The second, more serious problem is that James' lack of post scoring proficiency vaporizes the most obvious counter to the Warriors' switches. The Cavaliers can't use James as a roll man because Golden State will just swap assignments. The Warriors aren't even that scared of switching the Irving/James pick-and-roll because they trust their ability to recover. If James can't score effectively against anyone, why not just switch every action?
That's why critics of the Cavaliers' isolation-heavy approach in this series miss the bigger picture. The first step toward moving the ball is drawing two defenders to one offensive player. The Warriors' switching prevents the Cavaliers from doing that on pick-and-rolls and cute off-ball action, so Cleveland must count on their stars to suck defenders into their vortex by themselves.
But as long as James going one-on-one against any Warrior spits out less than a point or so per possession, the Warriors won't double-team. Therefore, no openings are created, no purposeful ball movement happens and everyone complains about ISO-ball.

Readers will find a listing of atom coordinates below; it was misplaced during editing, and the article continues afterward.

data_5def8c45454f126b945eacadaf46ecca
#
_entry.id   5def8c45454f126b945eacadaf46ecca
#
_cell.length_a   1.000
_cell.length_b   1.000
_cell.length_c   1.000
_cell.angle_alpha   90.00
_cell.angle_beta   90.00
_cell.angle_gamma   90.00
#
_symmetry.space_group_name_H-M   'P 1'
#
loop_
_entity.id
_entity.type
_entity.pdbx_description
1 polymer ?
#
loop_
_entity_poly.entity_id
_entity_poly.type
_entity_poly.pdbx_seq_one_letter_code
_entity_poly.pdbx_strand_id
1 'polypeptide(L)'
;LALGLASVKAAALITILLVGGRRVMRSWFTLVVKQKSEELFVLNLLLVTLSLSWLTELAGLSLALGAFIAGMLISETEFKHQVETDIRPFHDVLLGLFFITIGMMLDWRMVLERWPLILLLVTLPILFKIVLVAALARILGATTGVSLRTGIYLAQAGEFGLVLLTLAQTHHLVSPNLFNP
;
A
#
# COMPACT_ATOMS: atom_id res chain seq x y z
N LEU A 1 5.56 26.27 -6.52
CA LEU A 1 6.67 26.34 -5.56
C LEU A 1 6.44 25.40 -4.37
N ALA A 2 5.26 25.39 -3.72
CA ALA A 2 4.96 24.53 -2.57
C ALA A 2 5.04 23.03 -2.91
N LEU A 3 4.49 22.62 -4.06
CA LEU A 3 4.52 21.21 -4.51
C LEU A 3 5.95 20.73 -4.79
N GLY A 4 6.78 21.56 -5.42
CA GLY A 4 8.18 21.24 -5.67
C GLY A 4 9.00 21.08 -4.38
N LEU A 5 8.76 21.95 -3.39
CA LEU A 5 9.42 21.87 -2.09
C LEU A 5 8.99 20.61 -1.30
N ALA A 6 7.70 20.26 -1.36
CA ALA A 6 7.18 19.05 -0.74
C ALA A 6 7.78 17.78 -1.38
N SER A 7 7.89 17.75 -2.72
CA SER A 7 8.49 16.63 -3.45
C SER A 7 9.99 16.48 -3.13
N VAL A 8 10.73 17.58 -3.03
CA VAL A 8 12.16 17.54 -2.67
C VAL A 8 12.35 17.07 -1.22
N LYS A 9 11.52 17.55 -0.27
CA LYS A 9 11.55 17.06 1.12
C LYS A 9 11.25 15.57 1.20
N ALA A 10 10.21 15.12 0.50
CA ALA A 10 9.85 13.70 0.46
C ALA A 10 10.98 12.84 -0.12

That's why all roads lead back to LeBron James. The Warriors' dare is working, which says something about James' state in the NBA world.
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This NBA Finals reminds me of another seminal one 25 years ago, when the Lakers faced the Bulls. During his journey through the Western Conference playoffs, Magic Johnson parked his butt in the post and carved up opponents with his brilliant mind. That was enough for three rounds.
But when he reached the finals, he quickly discovered that he needed more than smarts to overcome the burgeoning Bulls dynasty, led by Michael Jordan and Scottie Pippen. Using their two ballhawks as catalysts, the Bulls unveiled a defensive plan that pressured Johnson full court, then sent double-teams along the baseline. The goal was to wear Johnson out, shut off his passing lanes, dare him to try to score, then sneak in the help when he did.
It was clear that Johnson was 80 percent of the player he once was, but only the most difficult competition made that relevant. The Bulls won in five games after dropping Game 1.
LeBron James is 31 years old. He's logged many more minutes than Johnson did at that age and is facing an even better opponent. None of that mattered for three rounds because 80 percent of the old LeBron James was enough. Only against the most difficult competition does that 20 percent matter.
Beneath the strategy adjustment, talking points and referendums on less heralded players lies one simple truth: LeBron James is declining and only the Warriors can exploit it. Unless James plays like his 2009 self, the Cavaliers have no answer.